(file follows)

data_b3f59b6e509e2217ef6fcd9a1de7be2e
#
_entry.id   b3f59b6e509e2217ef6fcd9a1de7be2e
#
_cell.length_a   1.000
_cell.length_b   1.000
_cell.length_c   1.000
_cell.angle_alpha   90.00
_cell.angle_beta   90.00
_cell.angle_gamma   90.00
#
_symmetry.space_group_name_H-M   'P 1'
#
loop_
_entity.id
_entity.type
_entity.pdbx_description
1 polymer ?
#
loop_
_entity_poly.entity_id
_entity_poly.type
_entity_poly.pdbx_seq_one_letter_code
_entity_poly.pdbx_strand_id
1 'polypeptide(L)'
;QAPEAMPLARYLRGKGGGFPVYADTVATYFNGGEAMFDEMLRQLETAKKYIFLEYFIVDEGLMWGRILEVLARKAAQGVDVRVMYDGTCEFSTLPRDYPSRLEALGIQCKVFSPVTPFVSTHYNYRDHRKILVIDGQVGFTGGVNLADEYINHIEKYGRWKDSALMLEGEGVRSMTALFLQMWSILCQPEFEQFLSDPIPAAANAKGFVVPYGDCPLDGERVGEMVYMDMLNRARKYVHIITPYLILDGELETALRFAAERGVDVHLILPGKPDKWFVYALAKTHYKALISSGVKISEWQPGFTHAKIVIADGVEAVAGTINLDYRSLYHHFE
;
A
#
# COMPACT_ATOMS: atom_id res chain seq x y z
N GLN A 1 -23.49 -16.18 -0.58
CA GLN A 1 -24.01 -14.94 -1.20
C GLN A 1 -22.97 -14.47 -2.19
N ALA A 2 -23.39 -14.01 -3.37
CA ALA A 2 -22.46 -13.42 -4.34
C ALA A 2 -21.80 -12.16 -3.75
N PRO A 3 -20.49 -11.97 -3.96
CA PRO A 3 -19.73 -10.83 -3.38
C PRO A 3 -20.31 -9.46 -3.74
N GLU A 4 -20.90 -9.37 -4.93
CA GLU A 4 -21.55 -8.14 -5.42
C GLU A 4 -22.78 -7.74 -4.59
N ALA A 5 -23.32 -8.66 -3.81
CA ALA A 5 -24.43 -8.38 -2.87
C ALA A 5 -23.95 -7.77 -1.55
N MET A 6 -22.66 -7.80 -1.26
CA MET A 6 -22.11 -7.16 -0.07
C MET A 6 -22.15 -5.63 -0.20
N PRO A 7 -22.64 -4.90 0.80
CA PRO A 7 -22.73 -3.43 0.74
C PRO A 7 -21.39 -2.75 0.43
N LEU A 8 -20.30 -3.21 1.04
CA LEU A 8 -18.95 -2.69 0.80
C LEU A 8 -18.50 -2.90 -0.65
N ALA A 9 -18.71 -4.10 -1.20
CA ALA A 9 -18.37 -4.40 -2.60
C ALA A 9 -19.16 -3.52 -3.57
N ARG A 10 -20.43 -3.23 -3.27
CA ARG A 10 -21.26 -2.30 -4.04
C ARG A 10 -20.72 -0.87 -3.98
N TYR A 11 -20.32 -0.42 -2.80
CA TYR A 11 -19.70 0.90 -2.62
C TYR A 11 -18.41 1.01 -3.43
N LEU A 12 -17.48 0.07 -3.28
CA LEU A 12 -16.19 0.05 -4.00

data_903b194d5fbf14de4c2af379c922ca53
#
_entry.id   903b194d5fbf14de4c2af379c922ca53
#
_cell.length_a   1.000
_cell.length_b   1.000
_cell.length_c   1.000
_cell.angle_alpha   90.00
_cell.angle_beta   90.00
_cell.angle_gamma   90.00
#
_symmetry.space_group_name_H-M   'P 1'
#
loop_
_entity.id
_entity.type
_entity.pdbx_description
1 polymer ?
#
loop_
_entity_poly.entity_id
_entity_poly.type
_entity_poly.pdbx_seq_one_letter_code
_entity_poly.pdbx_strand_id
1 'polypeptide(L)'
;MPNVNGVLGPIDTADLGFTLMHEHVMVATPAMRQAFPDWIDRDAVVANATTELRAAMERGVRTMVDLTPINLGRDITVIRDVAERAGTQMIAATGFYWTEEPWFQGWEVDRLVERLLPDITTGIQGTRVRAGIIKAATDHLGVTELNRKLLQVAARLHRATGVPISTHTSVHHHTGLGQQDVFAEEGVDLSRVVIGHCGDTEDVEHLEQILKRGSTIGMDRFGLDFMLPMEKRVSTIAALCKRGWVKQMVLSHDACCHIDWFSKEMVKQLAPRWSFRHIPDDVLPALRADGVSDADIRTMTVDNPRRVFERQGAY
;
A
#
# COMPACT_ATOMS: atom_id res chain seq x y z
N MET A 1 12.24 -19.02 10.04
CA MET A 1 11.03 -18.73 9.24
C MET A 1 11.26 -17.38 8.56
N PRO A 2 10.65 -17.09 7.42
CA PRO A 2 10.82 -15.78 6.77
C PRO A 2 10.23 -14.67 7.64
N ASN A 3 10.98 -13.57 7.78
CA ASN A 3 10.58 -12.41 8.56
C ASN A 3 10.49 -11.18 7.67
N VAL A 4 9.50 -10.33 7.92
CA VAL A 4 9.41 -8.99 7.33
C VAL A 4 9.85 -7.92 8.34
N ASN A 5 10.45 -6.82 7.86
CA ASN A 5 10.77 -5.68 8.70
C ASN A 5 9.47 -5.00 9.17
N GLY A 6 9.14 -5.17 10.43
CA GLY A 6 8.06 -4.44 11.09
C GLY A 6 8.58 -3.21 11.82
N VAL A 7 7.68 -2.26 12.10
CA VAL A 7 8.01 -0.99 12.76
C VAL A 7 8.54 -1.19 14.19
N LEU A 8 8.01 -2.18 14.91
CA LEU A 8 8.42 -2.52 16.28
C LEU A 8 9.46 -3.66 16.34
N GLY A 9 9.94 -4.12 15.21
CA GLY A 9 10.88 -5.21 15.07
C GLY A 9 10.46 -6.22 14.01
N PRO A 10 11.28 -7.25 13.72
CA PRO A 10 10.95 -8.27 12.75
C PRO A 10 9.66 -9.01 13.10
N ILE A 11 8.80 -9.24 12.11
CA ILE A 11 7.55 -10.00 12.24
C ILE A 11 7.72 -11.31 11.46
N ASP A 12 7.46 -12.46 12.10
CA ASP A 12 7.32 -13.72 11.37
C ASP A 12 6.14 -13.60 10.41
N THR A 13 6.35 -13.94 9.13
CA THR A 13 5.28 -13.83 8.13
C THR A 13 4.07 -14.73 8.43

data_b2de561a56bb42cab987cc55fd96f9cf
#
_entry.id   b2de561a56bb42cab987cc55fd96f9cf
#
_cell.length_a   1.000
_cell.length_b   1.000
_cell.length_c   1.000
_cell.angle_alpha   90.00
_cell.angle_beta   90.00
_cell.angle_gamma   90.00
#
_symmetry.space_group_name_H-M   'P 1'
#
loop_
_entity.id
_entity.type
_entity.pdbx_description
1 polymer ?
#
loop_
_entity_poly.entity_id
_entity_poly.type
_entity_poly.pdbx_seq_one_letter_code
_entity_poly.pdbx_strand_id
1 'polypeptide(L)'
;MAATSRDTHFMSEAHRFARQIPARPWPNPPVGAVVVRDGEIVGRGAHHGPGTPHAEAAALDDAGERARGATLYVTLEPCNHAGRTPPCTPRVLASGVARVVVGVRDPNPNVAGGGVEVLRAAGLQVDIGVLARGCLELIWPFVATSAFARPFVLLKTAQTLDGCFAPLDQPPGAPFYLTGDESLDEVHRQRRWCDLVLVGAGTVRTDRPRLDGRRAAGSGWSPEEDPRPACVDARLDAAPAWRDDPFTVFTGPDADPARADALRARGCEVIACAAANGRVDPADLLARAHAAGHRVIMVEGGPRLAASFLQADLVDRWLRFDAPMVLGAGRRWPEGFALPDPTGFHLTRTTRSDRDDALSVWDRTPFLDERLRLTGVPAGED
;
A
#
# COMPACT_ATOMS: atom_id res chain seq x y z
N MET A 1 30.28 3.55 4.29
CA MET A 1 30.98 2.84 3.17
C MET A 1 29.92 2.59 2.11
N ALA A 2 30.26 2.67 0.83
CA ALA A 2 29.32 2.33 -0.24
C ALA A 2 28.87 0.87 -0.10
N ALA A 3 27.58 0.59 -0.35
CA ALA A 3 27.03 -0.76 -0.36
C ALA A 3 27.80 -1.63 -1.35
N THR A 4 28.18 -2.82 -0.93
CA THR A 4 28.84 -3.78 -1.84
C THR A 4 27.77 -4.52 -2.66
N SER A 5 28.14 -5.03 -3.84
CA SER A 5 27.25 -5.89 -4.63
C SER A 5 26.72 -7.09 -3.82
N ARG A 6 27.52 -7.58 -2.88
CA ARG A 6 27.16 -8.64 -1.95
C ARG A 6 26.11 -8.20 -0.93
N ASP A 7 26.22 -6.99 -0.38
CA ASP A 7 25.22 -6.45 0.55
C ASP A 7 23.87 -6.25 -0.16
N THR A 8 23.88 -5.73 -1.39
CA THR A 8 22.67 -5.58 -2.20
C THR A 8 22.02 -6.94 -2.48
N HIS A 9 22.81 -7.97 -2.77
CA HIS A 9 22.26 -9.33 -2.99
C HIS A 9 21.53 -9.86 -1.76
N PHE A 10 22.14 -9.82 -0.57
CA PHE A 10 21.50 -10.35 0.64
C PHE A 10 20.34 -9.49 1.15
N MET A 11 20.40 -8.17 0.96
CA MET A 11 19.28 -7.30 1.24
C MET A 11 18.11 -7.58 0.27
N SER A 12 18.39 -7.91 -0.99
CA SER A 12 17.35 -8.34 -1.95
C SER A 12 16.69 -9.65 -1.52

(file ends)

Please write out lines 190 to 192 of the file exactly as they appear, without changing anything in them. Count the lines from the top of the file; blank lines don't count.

CA HIS A 9 22.26 -9.33 -2.99
C HIS A 9 21.53 -9.86 -1.76
N PHE A 10 22.14 -9.82 -0.57